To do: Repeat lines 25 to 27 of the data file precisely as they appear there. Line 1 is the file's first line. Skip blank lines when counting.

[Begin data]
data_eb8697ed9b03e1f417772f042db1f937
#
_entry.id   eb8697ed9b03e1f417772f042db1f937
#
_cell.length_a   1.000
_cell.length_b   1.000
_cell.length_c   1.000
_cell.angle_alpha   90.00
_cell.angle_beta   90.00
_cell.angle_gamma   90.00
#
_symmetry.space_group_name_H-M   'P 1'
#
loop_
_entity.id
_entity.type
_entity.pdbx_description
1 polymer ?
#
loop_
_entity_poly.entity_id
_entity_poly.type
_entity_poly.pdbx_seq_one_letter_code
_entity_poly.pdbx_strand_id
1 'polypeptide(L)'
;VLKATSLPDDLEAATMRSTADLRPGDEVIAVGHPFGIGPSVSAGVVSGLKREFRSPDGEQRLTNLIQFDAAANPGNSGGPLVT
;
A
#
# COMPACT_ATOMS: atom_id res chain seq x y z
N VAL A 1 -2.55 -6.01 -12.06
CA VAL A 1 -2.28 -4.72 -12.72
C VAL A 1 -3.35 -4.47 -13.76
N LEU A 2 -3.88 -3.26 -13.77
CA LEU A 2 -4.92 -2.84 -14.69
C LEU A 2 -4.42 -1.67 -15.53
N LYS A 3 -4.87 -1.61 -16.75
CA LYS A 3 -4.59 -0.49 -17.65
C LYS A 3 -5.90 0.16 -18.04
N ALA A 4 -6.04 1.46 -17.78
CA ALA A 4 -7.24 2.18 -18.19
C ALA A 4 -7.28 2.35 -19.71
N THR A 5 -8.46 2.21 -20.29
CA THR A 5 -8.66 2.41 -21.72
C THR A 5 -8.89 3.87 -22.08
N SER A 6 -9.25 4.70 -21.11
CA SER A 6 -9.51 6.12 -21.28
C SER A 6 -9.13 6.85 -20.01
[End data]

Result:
1 'polypeptide(L)'
;VLKATSLPDDLEAATMRSTADLRPGDEVIAVGHPFGIGPSVSAGVVSGLKREFRSPDGEQRLTNLIQFDAAANPGNSGGPLVT
;